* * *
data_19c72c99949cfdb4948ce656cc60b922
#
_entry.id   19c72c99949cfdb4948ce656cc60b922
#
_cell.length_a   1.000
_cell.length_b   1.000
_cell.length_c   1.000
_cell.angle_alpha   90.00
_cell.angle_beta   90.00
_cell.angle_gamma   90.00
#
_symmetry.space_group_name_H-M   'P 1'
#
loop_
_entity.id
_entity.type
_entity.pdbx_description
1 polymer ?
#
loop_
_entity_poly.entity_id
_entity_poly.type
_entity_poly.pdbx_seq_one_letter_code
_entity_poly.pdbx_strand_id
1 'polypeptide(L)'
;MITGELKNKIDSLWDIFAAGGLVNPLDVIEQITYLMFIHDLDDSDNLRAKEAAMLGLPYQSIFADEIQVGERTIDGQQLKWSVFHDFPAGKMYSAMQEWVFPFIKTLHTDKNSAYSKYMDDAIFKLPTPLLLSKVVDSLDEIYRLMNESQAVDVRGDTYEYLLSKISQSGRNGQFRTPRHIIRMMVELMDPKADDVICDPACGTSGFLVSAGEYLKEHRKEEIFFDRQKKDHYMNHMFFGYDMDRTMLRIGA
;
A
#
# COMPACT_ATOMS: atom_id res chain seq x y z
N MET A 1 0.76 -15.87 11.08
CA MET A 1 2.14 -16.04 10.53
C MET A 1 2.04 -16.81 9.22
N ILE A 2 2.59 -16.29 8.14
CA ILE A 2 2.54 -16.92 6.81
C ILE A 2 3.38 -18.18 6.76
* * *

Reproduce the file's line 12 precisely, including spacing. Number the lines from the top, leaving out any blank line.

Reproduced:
_symmetry.space_group_name_H-M   'P 1'